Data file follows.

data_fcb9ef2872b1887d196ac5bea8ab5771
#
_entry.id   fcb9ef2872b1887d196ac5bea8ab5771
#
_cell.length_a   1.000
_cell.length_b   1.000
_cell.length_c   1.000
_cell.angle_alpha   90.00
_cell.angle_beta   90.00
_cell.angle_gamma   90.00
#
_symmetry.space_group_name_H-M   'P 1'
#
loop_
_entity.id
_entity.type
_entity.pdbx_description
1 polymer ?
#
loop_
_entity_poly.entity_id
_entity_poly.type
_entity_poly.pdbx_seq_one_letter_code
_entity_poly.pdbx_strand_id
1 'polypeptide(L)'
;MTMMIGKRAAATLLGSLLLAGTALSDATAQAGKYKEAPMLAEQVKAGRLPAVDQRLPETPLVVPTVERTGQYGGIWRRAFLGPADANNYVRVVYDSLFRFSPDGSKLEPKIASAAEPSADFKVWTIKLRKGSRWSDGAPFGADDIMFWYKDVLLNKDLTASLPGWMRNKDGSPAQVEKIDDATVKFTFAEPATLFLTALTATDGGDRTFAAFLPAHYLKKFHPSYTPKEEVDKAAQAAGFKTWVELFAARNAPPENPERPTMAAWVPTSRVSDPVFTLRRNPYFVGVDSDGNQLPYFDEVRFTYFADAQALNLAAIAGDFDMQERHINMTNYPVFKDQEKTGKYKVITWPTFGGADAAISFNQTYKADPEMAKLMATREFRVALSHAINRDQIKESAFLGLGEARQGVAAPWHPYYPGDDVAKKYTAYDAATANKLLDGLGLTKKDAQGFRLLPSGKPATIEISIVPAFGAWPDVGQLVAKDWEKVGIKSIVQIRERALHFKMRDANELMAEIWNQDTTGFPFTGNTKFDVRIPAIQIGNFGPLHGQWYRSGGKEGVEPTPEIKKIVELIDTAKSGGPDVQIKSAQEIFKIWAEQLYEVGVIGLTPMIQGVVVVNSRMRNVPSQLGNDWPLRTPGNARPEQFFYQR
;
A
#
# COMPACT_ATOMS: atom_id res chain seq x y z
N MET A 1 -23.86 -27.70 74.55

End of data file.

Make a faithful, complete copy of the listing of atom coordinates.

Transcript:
data_fcb9ef2872b1887d196ac5bea8ab5771
#
_entry.id   fcb9ef2872b1887d196ac5bea8ab5771
#
_cell.length_a   1.000
_cell.length_b   1.000
_cell.length_c   1.000
_cell.angle_alpha   90.00
_cell.angle_beta   90.00
_cell.angle_gamma   90.00
#
_symmetry.space_group_name_H-M   'P 1'
#
loop_
_entity.id
_entity.type
_entity.pdbx_description
1 polymer ?
#
loop_
_entity_poly.entity_id
_entity_poly.type
_entity_poly.pdbx_seq_one_letter_code
_entity_poly.pdbx_strand_id
1 'polypeptide(L)'
;MTMMIGKRAAATLLGSLLLAGTALSDATAQAGKYKEAPMLAEQVKAGRLPAVDQRLPETPLVVPTVERTGQYGGIWRRAFLGPADANNYVRVVYDSLFRFSPDGSKLEPKIASAAEPSADFKVWTIKLRKGSRWSDGAPFGADDIMFWYKDVLLNKDLTASLPGWMRNKDGSPAQVEKIDDATVKFTFAEPATLFLTALTATDGGDRTFAAFLPAHYLKKFHPSYTPKEEVDKAAQAAGFKTWVELFAARNAPPENPERPTMAAWVPTSRVSDPVFTLRRNPYFVGVDSDGNQLPYFDEVRFTYFADAQALNLAAIAGDFDMQERHINMTNYPVFKDQEKTGKYKVITWPTFGGADAAISFNQTYKADPEMAKLMATREFRVALSHAINRDQIKESAFLGLGEARQGVAAPWHPYYPGDDVAKKYTAYDAATANKLLDGLGLTKKDAQGFRLLPSGKPATIEISIVPAFGAWPDVGQLVAKDWEKVGIKSIVQIRERALHFKMRDANELMAEIWNQDTTGFPFTGNTKFDVRIPAIQIGNFGPLHGQWYRSGGKEGVEPTPEIKKIVELIDTAKSGGPDVQIKSAQEIFKIWAEQLYEVGVIGLTPMIQGVVVVNSRMRNVPSQLGNDWPLRTPGNARPEQFFYQR
;
A
#
# COMPACT_ATOMS: atom_id res chain seq x y z
N MET A 1 -23.86 -27.70 74.55